Bp. Richard Hurd

Anonymous, in Catalogue of five hundred Celebrated Authors (1788).

Bishop of Worcester, and clerk of the closet to the King. He was originally settled in his profession in a very retired situation at Thurcaston, in the county of Leicester; and in a dedication to doctor Warburton, prefixed to an edition of Horace's Ars Poetica, and Epistola ad Augustum, he expresses in very warm terms his attachment to an obscure station. He produced soon after a volume of Dialogues, which, in imitation of Cicero, were supposed to pass between real characters; Letters on Chivalry and Romance; and a pamphlet in reply to Hume's Natural History of Religion, "which," says that illustrious author, "is written with all the illiberal petulance, arrogance and scurrility, which distinguish the Warburtonian school." He was also editor of Select Works of Cowley in two volumes duodecimo. Doctor Hurd was soon after chosen preacher of Lincoln's Inn Chapel; and in that situation delivered and published the first series of Sermons by his friend bishop Warburton, for the illustration of the prophecies. About this time he became the object of the particular patronage of earl Mansfield, and was successively appointed preceptor to the prince of Wales, and bishop of Worcester. During this period he published Sermons on various Subjects in two volumes octavo. In 1782 he had the honour of refusing the dignity of archbishop of Canterbury.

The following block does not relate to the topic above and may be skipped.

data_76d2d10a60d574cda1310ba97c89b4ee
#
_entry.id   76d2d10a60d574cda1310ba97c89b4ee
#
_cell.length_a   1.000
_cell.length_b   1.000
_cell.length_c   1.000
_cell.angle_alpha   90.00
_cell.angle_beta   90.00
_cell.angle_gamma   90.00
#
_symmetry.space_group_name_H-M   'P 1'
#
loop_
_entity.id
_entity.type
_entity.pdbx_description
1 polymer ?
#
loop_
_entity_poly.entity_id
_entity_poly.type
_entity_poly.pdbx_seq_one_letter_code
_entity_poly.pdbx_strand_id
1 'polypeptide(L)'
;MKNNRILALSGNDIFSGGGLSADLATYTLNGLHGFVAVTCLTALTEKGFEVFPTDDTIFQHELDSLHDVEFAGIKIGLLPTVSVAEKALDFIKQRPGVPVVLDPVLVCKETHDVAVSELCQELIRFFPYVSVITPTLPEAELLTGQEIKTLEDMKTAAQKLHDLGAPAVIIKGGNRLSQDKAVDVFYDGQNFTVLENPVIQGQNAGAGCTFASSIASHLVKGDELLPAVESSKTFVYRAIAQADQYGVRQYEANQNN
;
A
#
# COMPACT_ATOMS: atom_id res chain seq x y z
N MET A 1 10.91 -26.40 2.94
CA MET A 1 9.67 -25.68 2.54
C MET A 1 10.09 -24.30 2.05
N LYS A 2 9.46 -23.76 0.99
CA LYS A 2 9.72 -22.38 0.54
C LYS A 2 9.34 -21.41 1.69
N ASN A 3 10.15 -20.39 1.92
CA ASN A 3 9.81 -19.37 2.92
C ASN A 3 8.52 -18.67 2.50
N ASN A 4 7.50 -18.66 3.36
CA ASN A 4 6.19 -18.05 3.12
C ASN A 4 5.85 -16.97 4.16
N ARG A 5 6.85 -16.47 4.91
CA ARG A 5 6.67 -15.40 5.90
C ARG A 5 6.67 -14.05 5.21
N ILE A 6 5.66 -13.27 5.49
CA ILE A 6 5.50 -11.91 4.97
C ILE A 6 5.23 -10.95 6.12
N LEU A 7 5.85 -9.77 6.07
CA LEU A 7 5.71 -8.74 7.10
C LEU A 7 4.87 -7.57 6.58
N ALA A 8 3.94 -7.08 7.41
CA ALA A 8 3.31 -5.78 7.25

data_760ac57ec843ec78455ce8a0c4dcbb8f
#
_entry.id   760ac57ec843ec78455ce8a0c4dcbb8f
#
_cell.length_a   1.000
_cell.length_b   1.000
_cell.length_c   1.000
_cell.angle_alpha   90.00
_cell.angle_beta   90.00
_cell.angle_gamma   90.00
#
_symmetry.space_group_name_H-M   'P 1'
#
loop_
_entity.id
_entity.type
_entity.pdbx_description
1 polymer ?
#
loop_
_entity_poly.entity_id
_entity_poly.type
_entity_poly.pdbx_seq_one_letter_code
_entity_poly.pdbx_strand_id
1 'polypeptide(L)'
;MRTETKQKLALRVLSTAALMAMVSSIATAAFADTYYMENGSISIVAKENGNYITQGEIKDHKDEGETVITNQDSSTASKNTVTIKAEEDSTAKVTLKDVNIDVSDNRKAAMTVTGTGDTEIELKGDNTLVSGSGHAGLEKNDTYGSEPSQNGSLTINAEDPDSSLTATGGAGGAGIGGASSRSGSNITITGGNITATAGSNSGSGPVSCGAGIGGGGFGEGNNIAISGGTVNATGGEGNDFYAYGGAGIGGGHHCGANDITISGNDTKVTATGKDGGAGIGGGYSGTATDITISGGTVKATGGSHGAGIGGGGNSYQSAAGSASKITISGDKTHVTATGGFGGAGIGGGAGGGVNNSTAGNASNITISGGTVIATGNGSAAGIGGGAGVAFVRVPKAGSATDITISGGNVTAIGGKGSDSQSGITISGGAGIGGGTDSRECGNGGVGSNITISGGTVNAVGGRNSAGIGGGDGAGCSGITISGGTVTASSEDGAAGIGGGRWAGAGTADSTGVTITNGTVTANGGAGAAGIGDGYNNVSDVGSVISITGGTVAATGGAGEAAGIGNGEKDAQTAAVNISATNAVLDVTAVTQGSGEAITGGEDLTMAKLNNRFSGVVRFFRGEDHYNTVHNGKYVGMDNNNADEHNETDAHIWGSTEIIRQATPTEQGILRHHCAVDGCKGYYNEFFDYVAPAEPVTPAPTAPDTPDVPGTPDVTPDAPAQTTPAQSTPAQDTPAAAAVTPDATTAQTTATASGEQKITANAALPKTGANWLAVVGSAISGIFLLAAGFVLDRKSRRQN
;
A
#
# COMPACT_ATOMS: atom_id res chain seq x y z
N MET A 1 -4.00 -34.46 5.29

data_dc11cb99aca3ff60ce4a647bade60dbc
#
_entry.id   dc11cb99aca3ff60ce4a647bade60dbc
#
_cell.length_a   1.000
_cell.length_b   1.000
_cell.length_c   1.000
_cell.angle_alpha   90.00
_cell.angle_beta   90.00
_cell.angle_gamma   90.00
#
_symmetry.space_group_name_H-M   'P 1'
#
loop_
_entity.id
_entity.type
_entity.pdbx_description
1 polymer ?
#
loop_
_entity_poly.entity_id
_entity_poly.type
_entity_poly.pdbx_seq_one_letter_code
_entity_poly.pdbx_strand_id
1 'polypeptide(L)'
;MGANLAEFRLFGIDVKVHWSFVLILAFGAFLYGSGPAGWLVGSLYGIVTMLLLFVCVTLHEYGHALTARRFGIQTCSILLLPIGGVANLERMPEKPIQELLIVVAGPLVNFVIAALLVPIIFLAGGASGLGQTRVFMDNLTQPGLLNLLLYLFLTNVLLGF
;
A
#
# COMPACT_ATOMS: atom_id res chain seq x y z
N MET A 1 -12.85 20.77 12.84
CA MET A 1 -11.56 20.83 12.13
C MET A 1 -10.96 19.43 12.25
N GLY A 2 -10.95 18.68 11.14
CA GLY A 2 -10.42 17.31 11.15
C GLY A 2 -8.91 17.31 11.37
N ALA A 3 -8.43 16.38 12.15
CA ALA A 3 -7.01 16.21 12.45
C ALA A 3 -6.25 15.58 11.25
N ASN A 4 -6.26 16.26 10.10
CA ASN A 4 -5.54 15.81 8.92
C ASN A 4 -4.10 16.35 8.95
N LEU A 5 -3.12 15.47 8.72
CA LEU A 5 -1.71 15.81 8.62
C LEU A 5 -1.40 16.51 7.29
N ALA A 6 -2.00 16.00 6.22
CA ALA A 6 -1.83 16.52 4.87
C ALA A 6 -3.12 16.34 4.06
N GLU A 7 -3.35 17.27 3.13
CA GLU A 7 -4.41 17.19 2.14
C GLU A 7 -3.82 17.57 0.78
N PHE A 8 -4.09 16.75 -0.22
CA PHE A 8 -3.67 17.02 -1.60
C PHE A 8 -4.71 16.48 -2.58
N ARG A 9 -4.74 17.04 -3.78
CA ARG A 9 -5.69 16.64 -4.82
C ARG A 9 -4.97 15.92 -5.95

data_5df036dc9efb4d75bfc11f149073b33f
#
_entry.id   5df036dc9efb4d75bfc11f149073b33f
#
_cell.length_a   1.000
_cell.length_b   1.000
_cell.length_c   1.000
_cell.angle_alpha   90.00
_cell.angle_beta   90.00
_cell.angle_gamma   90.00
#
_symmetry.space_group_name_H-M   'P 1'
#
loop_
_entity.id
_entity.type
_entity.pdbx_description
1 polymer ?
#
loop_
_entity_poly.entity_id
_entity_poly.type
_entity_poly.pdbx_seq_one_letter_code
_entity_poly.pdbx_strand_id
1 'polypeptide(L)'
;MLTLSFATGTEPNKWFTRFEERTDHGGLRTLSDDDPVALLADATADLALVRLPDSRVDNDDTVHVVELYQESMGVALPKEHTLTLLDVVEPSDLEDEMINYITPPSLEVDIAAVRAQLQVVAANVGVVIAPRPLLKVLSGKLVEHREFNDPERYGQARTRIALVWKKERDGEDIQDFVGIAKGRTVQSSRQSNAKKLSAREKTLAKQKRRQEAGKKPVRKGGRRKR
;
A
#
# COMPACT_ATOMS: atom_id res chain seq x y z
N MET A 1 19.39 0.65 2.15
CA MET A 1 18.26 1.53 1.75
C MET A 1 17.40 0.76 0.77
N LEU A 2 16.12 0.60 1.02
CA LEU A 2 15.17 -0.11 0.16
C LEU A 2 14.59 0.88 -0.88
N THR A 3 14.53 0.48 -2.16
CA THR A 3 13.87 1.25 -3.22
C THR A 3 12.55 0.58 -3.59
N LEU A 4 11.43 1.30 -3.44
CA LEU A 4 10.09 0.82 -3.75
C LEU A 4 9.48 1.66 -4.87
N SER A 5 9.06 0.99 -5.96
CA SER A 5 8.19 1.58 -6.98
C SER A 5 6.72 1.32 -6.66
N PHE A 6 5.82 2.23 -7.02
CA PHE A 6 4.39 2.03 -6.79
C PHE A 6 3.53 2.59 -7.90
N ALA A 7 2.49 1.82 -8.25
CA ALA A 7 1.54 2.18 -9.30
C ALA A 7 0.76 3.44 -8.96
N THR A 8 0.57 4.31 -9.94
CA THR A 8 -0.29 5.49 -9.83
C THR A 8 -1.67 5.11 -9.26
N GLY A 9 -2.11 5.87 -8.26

The distinguishing feature of the mind of bishop Hurd seems to be intellectual cowardice. From this propensity he suppressed a life of bishop Warburton, his original patron, which is said to contain many free things of living characters, and was intended to be prefixed to an edition of the Works of Warburton just published, but which is reserved to appear after the death of its author. Early in life he exhibited a blameable degree of conformity to this celebrated despot, in an Essay on the Delicacy of Friendship, intended to arraign the conduct of doctor Jortin, who had been guilty of some degree of rebellion against his literary chief. This pamphlet doctor Hurd has since taken much pains to buy up and suppress.